Summer was a happy time and any bend or turn welcomed me with flowers. This white flower, the name of which I know not, had the smell of the ‘gondhoraj lebu‘ (the king of lemons, lebu being the Bengali word for lime/lemon)- more here) and as is the case with me, for a brief moment transported me to my grandparents’ garden that had two trees of this plant and another of the equally aromatic and juicy kagji lebu (another kind of lime, that is close to the regular lime found here in North America). There was a beautiful jasmine tree and a big guava tree, and once we were there, the busy road right outside the big walls and that big iron gate, somehow ceased to bother us with its cacophony.
We have been visiting the grounds of Princeton University for nine years now and they still mesmerize me just as much as they did the first time I looked up at the grand buildings and the ivy back in 2011. It goes without saying that this was our solace during these past few months, the only place we visited and sought some form of normalcy. It was a different summer but it was beautiful nonetheless.
Sometimes, if we look around we can see how perfect nature is. We just have to be willing to see.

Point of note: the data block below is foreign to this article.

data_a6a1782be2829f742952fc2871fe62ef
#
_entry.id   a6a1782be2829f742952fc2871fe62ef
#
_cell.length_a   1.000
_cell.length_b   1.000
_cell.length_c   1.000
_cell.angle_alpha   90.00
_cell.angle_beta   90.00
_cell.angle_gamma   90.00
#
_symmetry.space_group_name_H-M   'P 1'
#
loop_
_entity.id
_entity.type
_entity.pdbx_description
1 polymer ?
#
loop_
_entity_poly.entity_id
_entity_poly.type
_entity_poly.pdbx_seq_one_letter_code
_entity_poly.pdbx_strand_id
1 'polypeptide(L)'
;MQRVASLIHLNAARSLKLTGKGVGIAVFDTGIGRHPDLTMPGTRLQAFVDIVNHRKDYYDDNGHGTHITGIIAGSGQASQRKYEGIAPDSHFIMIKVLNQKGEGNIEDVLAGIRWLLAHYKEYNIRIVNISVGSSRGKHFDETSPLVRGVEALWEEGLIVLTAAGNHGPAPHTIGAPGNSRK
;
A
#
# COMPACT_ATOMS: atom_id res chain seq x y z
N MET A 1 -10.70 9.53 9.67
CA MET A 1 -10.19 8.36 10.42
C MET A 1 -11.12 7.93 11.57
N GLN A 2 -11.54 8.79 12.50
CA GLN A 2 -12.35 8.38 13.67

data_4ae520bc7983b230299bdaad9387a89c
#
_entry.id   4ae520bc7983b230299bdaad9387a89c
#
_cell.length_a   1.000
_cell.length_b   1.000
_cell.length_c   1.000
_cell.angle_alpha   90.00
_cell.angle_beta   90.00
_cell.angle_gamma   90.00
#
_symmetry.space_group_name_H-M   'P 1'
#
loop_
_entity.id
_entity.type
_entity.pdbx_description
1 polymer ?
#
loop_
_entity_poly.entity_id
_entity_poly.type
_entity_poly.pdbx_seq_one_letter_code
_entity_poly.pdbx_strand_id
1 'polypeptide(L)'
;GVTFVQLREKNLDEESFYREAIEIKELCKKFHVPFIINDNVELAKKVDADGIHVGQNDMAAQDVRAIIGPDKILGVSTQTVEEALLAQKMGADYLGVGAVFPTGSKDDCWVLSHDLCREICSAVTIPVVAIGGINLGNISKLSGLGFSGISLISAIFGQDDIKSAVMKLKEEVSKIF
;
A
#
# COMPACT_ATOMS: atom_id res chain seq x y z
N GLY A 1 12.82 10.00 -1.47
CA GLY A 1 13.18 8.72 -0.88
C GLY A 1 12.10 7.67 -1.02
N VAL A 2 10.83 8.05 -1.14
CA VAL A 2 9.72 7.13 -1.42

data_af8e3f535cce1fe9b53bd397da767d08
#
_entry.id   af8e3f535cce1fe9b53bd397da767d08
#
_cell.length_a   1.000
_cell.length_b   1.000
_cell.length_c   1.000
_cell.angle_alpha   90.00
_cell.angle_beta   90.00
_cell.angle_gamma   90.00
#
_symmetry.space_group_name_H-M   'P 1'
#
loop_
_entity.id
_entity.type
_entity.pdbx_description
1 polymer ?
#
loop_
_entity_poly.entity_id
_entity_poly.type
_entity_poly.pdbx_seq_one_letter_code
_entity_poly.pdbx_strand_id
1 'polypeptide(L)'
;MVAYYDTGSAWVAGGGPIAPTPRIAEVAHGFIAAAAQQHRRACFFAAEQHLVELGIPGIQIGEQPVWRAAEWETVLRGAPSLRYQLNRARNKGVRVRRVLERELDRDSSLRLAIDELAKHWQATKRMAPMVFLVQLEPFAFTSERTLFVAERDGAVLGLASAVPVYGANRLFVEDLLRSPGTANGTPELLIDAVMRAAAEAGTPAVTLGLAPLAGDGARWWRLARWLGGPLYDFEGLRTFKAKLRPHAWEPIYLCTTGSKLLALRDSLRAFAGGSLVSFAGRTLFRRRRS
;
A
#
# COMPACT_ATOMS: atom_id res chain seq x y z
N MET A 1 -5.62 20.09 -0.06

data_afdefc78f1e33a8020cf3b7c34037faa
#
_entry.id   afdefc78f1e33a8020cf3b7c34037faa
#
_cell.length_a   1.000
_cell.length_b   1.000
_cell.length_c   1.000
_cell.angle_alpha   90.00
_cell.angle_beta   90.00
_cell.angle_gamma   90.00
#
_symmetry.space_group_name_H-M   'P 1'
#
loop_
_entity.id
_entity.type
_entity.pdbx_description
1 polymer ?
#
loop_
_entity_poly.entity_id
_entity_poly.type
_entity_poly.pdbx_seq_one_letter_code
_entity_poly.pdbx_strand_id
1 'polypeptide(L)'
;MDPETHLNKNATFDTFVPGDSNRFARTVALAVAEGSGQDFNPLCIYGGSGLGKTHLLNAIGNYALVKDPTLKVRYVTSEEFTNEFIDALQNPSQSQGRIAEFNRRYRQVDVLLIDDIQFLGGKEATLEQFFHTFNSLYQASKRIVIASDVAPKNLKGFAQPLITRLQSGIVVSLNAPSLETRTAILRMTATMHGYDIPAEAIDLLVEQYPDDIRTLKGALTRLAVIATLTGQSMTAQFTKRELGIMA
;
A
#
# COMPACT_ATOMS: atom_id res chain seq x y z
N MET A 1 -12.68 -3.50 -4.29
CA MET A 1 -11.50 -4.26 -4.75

And just like that we slipped into the bright and colder days of autumn. The rebellious and riotous red and the golden yellow and vibrant orange leaves dazzled against a blue sky that can be found only during these months of pumpkin spiced lattes. They have now transformed into the trees of Christmas cards and story books, of frosty mornings and snowy nights.
Seasons have come and gone and soon we shall be stepping into another year that will usher in spring once again. What has been lost this year cannot be put into words. The heart feels heavy and it also fills with gratitude. Gratitude for family and friends, for scientists, doctors, nurses and all those in the medical world, for the front line workers, emergency responders, journalists, for the power of democracy and advocacy, for those who stand tall and stand brave in the face of all opposition. For those who inspire and for those who our kids look up to. For people who don’t give up on those and what they love.